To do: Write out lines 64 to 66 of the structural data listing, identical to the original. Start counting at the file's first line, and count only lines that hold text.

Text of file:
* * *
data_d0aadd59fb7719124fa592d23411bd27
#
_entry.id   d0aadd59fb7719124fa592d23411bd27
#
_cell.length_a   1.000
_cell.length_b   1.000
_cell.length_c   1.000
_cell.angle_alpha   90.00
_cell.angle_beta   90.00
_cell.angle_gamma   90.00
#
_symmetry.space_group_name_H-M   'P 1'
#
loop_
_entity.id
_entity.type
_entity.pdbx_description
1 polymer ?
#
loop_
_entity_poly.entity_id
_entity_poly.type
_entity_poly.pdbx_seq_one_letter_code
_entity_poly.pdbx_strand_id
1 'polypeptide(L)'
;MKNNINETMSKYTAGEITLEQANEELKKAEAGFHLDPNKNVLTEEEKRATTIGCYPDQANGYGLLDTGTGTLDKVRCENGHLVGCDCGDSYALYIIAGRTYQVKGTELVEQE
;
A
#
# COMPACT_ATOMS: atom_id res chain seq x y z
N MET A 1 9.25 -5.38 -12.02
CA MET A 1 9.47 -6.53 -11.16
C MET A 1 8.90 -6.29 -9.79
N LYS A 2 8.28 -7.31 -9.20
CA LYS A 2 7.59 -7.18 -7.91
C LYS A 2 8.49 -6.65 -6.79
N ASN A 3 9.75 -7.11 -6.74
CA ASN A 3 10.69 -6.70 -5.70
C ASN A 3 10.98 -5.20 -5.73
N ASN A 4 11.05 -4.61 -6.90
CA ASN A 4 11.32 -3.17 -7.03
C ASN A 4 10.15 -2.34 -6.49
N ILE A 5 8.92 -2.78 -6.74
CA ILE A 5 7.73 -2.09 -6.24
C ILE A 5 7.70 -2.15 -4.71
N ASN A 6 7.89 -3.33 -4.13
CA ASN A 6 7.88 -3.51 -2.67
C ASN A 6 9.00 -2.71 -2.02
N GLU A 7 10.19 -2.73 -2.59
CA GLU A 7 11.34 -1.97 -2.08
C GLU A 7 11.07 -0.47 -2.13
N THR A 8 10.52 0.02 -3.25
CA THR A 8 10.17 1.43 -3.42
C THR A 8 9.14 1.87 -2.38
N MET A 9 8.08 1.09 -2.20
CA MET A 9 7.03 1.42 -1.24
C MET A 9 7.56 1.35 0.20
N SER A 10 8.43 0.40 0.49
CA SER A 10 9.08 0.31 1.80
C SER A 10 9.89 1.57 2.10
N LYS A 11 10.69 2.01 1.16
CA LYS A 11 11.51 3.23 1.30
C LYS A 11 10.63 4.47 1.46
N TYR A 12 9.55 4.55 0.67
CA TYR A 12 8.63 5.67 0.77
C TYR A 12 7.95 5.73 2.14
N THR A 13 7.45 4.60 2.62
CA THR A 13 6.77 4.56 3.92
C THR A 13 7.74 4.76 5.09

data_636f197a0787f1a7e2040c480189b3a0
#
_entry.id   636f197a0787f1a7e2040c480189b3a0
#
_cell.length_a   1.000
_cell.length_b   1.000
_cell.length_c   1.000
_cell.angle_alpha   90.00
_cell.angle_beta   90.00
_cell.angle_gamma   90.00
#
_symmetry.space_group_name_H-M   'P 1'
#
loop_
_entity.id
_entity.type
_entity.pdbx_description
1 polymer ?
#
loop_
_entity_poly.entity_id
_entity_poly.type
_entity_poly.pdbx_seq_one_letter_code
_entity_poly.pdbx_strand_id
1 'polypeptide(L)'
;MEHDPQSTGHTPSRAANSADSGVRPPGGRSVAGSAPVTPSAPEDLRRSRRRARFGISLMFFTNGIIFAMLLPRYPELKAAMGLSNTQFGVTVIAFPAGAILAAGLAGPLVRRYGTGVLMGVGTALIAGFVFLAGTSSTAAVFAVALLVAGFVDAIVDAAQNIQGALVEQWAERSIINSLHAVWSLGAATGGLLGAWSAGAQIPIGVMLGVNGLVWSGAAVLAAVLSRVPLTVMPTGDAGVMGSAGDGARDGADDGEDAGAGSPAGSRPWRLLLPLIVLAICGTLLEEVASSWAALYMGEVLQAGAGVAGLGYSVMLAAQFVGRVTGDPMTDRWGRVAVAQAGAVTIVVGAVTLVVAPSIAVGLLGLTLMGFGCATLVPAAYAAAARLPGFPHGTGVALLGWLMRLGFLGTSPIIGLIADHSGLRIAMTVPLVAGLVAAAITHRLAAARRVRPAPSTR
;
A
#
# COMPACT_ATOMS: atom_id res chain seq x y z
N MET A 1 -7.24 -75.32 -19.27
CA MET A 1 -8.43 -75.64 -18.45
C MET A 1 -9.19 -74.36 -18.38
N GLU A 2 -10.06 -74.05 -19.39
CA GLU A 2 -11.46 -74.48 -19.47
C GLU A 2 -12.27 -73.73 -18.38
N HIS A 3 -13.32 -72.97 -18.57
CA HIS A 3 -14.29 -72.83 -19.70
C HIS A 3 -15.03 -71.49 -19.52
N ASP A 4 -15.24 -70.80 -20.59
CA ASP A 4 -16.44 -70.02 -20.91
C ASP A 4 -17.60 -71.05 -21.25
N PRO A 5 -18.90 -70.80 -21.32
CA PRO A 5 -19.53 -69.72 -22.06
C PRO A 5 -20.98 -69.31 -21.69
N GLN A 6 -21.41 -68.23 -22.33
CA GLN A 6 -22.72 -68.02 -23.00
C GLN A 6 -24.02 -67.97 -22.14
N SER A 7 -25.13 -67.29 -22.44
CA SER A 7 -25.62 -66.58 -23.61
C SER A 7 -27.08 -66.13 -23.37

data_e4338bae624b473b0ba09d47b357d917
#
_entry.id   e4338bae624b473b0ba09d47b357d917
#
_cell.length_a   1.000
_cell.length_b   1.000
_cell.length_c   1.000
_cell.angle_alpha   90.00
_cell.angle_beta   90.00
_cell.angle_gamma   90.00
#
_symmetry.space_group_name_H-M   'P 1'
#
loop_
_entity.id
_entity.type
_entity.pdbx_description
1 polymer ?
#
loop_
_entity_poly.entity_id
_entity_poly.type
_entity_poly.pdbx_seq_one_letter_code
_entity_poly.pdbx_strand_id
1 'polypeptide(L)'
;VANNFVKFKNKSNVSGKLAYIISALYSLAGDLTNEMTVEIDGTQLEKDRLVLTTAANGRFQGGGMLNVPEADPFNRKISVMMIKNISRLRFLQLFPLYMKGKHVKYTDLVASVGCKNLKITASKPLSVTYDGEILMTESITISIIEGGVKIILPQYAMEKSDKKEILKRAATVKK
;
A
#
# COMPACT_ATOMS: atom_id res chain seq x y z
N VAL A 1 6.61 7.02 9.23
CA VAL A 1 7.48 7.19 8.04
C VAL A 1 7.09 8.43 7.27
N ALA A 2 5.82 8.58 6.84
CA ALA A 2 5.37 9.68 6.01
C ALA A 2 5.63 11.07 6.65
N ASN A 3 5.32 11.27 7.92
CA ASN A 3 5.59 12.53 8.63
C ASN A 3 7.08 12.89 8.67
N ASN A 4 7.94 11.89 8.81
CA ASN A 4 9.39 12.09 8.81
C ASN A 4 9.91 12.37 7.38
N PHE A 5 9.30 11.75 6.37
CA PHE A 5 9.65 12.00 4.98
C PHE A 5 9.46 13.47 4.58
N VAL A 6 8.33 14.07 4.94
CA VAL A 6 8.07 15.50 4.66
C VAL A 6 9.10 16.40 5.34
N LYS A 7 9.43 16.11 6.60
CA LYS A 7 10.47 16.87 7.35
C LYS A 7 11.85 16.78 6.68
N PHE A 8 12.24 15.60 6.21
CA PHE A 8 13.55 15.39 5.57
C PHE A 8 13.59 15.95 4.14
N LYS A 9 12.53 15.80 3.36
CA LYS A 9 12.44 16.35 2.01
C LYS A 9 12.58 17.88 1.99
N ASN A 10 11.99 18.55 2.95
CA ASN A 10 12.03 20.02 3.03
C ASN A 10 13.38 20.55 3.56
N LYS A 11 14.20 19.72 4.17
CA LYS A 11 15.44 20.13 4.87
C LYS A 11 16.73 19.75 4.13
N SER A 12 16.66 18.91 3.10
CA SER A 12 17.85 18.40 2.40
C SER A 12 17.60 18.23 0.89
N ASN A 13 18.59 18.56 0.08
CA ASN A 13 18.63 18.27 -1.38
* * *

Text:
N TYR A 12 9.55 4.55 0.67
CA TYR A 12 8.63 5.67 0.77
C TYR A 12 7.95 5.73 2.14